As predicted by just about everyone on the planet, Carrie Underwood sang beautifully on last night’s live version of NBC’s “The Sound of Music,” in a production that was torpedoed and sunk by her lack of acting experience. To call her performance stiff and wooden would almost be generous.
Any production of “The Sound of Music” lives or dies by who plays Maria, and it was gutsy of Underwood to take the part. But NBC should have had the guts to nix her casting. It was unfair to both her and us to use this huge platform to see whether she could act. One could have given her a screen test and then politely told her to come back after she learned how to act.
“The Sound of Music” is the musical version of the story of the von Trapp family singers. If only NBC had listened to the suggestion of Francoise von Trapp, made in a blog entry a year ago.
Francoise, the real granddaughter of Maria von Trapp, wrote: “Carrie Underwood as Maria? Seriously? I mean, I have nothing against her personally -- she's an extremely talented country singer, but I'm pretty sure my father is repeatedly rolling over in his grave. Since the movie version of ‘Sound of Music’ won an Academy Award the year I was born, it's always been easy to identify with Julie Andrews' portrayal of my grandmother. It's a little harder to envision Carrie that way. (But I do realize that's what happens when Hollywood freezes time.) And while the girl can sing (although her voice lacks the soprano purity of Julie Andrews) can she act? I'd like to know who else was in the running. Personally, I'd have put my money on Anne Hathaway, who in her upcoming role as Fantine in ‘Les Miserables,’ proves that she can act and sing.”
Brilliant. Why isn’t Francoise working in Hollywood?
The irony about NBC blowing it by miscasting the crucial lead part in “The Sound of Music” is that the original Broadway star of that show, Mary Martin, starred in another live musical on NBC, originally in 1955. The network finally was able to put it on videotape five years later and today, almost 60 years after it was first broadcast, that musical still sparkles in its dazzling buoyancy. It was “Peter Pan,” and it is among the fondest TV memories of millions of baby boomers.
The original, live version of “Peter Pan,” starring Mary Martin as that boy who never grows up, was seen as part of NBC’s "Producer’s Showcase” on Monday night, March 7, 1955. Before airing, the show had had a limited run on Broadway. When it was shown by NBC, it was seen by 65 million viewers, at that time the largest audience to ever have watched a TV program. It was so successful that NBC had Martin and the cast -- including Cyril Ritchard as a wonderfully over-the-top Captain Hook -- perform it live, on-air, again the next year.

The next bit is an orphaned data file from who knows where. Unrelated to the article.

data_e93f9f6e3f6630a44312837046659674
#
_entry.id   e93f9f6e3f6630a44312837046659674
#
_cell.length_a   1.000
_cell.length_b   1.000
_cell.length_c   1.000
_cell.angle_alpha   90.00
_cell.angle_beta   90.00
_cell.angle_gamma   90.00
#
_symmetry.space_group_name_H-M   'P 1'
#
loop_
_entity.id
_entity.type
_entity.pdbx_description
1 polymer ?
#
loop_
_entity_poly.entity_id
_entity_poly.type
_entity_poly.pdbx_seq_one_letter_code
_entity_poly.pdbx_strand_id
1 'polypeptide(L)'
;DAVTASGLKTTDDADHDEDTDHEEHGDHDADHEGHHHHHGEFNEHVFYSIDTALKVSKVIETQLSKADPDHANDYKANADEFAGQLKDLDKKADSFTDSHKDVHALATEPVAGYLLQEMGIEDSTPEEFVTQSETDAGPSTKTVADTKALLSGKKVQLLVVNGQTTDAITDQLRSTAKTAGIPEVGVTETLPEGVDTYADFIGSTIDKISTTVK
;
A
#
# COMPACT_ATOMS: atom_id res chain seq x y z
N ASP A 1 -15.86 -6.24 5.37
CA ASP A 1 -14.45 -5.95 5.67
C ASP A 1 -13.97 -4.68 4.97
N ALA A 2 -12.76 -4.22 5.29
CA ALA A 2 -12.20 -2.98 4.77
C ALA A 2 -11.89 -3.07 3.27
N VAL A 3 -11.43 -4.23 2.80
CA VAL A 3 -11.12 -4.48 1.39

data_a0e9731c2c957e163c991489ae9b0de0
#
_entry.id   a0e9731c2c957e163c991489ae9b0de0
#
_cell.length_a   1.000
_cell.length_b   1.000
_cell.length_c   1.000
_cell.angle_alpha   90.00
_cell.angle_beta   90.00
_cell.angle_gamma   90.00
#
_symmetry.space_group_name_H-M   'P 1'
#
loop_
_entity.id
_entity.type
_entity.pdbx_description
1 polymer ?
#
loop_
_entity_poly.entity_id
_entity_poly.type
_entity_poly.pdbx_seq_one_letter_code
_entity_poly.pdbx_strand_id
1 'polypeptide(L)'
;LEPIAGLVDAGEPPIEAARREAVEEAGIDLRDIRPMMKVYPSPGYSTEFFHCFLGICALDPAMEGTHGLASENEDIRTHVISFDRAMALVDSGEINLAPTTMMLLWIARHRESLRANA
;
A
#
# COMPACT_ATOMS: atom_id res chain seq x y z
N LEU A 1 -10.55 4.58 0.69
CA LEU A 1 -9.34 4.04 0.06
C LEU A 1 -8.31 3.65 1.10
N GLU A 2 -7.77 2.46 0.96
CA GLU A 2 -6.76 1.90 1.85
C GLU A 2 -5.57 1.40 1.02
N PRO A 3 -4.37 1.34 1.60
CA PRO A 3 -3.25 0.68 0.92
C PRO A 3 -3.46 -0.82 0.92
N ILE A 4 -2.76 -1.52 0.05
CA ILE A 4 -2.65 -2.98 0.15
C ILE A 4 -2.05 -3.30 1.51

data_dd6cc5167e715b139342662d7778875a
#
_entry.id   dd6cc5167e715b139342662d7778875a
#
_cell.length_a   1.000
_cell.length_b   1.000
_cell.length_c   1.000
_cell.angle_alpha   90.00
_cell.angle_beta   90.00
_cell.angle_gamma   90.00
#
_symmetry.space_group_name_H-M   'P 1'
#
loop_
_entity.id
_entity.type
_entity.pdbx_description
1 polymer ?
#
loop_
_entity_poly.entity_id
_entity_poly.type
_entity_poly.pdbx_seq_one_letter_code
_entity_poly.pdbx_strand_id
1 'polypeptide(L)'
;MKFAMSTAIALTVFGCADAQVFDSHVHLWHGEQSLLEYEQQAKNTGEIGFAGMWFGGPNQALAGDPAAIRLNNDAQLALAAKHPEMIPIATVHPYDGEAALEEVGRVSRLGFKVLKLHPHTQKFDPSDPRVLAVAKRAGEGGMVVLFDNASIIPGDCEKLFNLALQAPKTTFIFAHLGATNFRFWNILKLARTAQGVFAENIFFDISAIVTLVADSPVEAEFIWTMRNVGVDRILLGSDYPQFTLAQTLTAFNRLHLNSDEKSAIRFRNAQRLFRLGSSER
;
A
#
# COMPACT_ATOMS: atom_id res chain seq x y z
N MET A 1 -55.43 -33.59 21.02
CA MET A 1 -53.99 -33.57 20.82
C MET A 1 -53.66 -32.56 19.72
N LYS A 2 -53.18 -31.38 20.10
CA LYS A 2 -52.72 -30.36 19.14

By 1960, videotape and color were working pretty well, so NBC recruited Martin -- then appearing on Broadway as Maria in the original stage version of “The Sound of Music” -- to stage “Peter Pan” one last time. From then on this color videotape version was repeated several times on TV, and then later transferred to VHS and DVD for us to see it anytime we want, at home.
Jack Gould, who was the first TV reviewer for The New York Times, had watched and reviewed hundreds of TV shows between 1947 and that Monday night in March 1955 when 'Peter Pan" originally aired live on NBC. He wrote that the show was an “exhilarating tonic. ... The magic of TV and the wonder of make-believe were joined in an experience not soon to be forgotten. What made ‘Peter Pan’ so supremely delightful? Miss Martin, yes; many times yes. Cyril Ritchard as Captain Hook too. Sir James M. Barrie [who wrote the original play] as well. But there was something elusive and indefinable, a quality and a heart. Call it sublime fusion of skill and inspiration. … The greatness of the ‘Peter Pan’ telecast stemmed from a marriage of media under ideal circumstances. The advantages of ‘live’ television and the advantages of living theatre were merged as one. Alone neither medium could have offered the miracle of Monday evening.”
“Peter Pan” also worked so well, Gould wrote, because of the brilliance of the production, in “the heavenly flying through the air of Miss Martin, in her glorious performance that had spontaneity and yet was so professionally perfect and assured. The dances of Jerome Robbins? How different in their originality from the TV norm. And the style of Mr. Ritchard, so sure and deft and magnificent fun. There were, in short, many jewels, each brought to its own distinctive sparkle by patience, imagination and fantastic hard work.”
If you can, give yourself and your family a gift this holiday season and check out this “Peter Pan” on DVD.
Ah, if only NBC had listened to Francoise von Trapp and had cast Anne Hathaway as Maria. If it had, then all the TV critics would probably be singing NBC’s praises this morning as Gould did 60 years ago: “The National Broadcasting Company is entitled to unstinting praise for its wisdom and vision in forgetting formula-thinking in television and opening up its schedule to accommodate ‘Peter Pan.’ In the jargon of the trade it may be called ‘big television’ but far more accurately it is sensible television, even elementary television. … Excitement. That was what ‘Peter Pan’ had …”
Instead we got a “Sound of Music” that seemed more like a hail-Mary pass to a receiver going long downfield, an act of desperation from a network that is struggling to reclaim the greatness it once had.